How To Determine Your 1 Rep Max

by | Jan 22, 2021 | Fitness

Whether you’re a beginner, intermediate, or advanced lifter, having an idea of how much weight you can lift will allow you to strategically plan for your workouts. To determine this, you will need to perform a 1-RM or estimated 1RM test, to assess your current training status.  Doing so will not only help you with determining the load to use each session, but it will give you the ability to retest your strength again after your program to test for any strength gains or progress you have made. 

What Is a 1 Rep Max (1RM)?

A 1RM or estimated 1RM test is the maximum weight that you can lift one time.  Typically this is done with compound lifts or multi joint movements such as the squat, bench, or deadlift, overhead press as well as clean and jerk, but really it could be applied to any exercise. 

How To Test Your 1 Rep Max

There are multiple ways to test for your 1RM and how you test it really depends on how accurate you want to be. First let’s talk about the quickest and easiest way to do it. This is not the most accurate method, but it gives you a rough estimate.  Now I want to note that this hasn’t been studied and proven, but I do use it when in a pinch.

1. A quick method is to find a moderate to heavy weight that you can lift with good technique for no more than 8 reps. This doesn’t work with higher than 8 reps and the lower the number of reps the better.  So you take the number you lifted and you count each rep minus 1.  Now we are going to treat each one of those reps as 10 lbs and add that to the weight you lifted to determine your 1RM.  For example, let’s say you lifted 315lbs for 3 reps.  So take away 1 rep and you have 2 left, so 2 x 10 is 20+ 315 means your e1RM is 335 lbs. Now as a I mentioned this isn’t 100% accurate but it beats having to use a formula. 

2. The second method to estimate your 1RM (e1RM) is using the Brzycki formula. This is the gold standard. So to use this, it is simply the weight x (36/ 37-reps).  To test our first calculation we will use this formula. So using the same example from above, we had 315lbs for 3 reps so we have e1RM = 315 (36/37-3) = 333.5 lbs.  So as you can see, this proven formula isn’t too far off from my quick test to be used in the gym. 

3. The final way, which is the most accurate, is to truly test your 1RM which will take some time and a couple of spotters.  

Now the first thing you want to do is a general warm up to increase total body temperature, then do some movement prep. Then you want to do a specific warm up to the lift that you are testing and build up to the 1RM as displayed in the picture.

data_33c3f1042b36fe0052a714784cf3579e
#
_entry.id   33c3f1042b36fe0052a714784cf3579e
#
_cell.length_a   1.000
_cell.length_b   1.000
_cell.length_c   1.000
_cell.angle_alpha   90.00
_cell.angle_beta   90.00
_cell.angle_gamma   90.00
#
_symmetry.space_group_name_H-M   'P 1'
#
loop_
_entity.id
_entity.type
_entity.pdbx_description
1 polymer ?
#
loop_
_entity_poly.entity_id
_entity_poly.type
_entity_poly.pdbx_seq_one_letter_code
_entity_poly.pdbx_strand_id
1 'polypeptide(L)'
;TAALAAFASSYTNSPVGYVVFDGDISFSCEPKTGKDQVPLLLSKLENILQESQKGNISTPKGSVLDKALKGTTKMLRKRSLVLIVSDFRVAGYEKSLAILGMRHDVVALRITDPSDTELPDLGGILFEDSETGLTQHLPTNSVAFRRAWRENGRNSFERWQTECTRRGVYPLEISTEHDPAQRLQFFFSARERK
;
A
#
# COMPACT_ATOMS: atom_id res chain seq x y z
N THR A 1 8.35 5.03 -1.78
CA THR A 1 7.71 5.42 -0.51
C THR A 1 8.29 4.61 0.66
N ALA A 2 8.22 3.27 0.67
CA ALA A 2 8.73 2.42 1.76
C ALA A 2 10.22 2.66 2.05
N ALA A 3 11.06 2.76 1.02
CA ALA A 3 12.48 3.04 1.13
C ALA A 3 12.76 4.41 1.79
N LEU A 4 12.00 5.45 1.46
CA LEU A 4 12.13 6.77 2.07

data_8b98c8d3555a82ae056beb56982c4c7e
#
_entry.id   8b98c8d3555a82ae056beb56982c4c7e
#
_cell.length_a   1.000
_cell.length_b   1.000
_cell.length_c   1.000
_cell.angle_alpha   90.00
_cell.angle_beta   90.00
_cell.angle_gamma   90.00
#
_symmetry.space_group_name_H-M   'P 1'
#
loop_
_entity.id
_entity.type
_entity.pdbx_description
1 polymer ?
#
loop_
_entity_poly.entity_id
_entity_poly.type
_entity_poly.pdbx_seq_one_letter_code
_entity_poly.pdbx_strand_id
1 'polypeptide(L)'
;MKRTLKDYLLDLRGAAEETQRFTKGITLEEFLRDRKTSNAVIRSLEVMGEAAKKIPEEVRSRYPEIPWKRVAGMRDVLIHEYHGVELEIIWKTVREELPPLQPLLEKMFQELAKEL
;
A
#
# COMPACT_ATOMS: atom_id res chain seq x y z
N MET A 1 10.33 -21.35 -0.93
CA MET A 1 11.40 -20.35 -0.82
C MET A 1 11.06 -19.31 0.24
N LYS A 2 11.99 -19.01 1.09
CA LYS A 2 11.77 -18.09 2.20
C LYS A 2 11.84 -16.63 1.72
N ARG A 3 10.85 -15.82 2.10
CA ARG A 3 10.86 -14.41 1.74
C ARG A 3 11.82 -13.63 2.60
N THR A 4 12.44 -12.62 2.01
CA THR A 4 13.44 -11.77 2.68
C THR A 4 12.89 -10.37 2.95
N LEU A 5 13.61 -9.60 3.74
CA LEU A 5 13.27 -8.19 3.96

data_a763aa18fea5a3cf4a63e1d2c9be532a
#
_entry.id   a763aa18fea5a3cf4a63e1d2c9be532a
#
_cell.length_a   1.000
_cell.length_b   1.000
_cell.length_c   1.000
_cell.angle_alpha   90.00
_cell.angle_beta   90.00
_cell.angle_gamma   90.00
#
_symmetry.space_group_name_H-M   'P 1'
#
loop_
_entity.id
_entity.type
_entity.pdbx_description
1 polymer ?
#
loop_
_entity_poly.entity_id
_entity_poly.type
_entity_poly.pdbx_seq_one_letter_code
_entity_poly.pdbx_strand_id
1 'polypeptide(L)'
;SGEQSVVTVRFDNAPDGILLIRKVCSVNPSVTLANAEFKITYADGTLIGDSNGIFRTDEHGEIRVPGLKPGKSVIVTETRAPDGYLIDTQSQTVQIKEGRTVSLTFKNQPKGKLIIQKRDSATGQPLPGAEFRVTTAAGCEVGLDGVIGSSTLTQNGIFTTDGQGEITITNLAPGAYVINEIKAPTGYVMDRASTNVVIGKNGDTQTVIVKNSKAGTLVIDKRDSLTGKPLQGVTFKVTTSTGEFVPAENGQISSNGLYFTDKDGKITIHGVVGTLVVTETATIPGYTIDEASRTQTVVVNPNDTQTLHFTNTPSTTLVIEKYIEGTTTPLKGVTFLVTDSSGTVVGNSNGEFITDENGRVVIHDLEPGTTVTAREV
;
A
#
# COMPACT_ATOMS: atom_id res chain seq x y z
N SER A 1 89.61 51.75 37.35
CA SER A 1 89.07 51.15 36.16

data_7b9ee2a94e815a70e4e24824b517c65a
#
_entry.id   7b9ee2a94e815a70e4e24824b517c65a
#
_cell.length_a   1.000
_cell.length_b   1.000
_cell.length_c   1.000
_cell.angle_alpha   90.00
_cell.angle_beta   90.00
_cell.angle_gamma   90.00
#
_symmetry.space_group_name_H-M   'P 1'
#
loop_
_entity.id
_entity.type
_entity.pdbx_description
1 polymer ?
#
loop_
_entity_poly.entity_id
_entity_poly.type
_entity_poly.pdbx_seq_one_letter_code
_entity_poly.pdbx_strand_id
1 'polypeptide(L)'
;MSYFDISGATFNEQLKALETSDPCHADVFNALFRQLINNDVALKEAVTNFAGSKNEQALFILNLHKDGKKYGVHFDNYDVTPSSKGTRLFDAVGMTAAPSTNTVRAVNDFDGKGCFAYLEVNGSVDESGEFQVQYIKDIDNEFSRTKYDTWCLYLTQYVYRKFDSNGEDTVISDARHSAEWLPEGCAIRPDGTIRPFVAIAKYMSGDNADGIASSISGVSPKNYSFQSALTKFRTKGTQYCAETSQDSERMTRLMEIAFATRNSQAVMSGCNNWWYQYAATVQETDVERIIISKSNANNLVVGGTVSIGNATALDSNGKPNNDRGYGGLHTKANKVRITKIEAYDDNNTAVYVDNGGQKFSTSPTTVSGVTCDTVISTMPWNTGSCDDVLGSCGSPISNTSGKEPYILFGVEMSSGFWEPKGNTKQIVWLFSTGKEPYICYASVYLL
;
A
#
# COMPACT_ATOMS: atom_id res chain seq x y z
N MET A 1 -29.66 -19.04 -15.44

This will produce the absolute most accurate results for you; however, as mentioned you will need a couple of spotters and some time allocated to doing this.  Also, I want to point out that after doing a 1RM test like this you should give yourself about 2 days of recovery especially from higher loads as testing your 1RM is very taxing on the nervous system as well as the musculoskeletal system. 

The entire goal of the 1RM test is to determine your capacity in order to build your workout program.  After finding your one rep max, you are going to use that number as your starting point and your workouts will be based on a percentage of that point.  


So let’s take it from the top.  You first need a little training history of ideally 6 months before you test your 1RM.  From there, you can use a formula such as the Brzycki formula to estimate your 1RM or you can do the actual test.  Use this number to help you determine the amount of weight to use during your lifts. You can start to use various percentages of your 1RM to build a plan for yourself. This is where the basis of true programming starts.  Lastly, be sure to re-test your 1RM every 6-12 months in order to always be working at the upper limit of your abilities.   

Dr Joseph Rosi II, DPT, Cert DN, CSCS

Dr. Rosi was born and raised in Dayton, OH. He graduated from The University of Findlay with a dual degree – a Bachelors of Science in Kinesiology as well as a Bachelors of Arts in Spanish where he was immersed in the culture and lived in Costa Rica while studying at La Universidad de Costa Rica- San Pedro.  He then returned to University of Findlay and continued to graduate school to pursue his Doctor of Physical Therapy degree. During this time he completed mission work in Nicaragua, in which he served many young families who were unable to access the most basic forms of healthcare. 

After graduation, he set out to continue to learn and enhance his hands-on clinical skills, where he spent the next two years completing a Manual Therapy Certification from The University of Saint Augustine in St. Augustine, FL.  During this time he also completed his certification in Dry Needling from the American Academy of Manipulative Therapy. He also took coursework and furthered his specialty into male pelvic health. During this time he traveled, learned and worked in many different clinics in multiple states including Ohio, Texas, Indiana, South Carolina, New Mexico, California, and now Florida where Alinea Performance was born.

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